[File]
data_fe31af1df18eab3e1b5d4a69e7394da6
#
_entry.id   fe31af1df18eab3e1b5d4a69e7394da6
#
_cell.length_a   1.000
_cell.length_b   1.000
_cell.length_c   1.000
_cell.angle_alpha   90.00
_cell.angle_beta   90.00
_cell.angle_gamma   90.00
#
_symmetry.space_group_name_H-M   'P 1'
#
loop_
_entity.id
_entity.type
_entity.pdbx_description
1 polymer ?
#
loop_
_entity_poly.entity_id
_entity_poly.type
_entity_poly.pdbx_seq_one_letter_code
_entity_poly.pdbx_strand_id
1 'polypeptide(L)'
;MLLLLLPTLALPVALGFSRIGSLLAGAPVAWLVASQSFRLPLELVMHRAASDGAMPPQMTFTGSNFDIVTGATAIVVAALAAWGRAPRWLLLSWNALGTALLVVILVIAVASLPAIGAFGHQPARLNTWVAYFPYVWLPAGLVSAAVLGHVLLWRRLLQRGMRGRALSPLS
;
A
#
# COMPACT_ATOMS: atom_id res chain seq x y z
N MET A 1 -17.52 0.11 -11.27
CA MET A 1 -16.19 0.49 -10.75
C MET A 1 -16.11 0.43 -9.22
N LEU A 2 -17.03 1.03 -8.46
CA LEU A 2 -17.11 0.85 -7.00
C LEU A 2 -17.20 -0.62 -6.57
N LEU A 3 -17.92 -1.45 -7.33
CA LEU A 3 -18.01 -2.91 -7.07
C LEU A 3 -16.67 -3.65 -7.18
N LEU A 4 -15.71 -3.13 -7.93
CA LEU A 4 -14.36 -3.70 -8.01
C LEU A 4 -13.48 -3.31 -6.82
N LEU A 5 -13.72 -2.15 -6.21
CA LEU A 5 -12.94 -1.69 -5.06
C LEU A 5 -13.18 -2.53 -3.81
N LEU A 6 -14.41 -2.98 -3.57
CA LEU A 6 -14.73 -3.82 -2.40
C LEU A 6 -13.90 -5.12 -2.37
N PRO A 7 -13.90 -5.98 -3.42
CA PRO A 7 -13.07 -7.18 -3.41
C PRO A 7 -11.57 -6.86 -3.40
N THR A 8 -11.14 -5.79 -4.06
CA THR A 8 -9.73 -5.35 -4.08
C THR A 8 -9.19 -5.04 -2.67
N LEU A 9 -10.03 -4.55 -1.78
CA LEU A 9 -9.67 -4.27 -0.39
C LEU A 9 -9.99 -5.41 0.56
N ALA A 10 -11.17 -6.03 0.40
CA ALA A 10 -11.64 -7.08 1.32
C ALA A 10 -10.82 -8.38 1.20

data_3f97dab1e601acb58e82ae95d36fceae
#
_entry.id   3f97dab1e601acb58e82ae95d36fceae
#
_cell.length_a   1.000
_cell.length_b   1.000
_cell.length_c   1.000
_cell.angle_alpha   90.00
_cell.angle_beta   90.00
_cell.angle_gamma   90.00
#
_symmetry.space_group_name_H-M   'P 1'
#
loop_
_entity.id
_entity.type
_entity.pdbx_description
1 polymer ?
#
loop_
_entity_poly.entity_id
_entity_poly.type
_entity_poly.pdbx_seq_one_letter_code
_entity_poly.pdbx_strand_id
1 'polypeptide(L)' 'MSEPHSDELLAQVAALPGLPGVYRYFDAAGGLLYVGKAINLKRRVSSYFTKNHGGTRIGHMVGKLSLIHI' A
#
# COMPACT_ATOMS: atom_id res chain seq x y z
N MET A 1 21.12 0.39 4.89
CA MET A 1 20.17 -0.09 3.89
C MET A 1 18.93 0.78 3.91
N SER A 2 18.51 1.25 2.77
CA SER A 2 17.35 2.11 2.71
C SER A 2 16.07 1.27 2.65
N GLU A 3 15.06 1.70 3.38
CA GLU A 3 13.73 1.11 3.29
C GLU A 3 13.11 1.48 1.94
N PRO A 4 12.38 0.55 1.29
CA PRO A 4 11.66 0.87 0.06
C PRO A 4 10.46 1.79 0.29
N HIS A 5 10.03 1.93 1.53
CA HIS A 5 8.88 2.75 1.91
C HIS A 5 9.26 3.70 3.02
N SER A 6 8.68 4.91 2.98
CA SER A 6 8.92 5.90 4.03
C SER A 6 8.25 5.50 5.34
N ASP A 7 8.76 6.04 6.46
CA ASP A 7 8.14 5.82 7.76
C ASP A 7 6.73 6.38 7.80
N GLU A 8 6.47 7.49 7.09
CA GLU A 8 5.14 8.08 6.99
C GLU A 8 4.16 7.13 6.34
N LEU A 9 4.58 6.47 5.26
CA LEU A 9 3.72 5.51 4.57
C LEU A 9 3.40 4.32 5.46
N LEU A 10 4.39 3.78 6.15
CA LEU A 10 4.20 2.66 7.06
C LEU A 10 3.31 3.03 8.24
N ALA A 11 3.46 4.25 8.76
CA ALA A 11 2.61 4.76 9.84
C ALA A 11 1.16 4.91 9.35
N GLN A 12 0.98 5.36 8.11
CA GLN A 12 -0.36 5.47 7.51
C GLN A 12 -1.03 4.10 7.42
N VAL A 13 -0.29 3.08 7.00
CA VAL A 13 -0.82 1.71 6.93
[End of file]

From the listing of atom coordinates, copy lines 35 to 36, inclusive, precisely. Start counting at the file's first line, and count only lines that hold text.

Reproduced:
CA LEU A 2 -17.11 0.85 -7.00
C LEU A 2 -17.20 -0.62 -6.57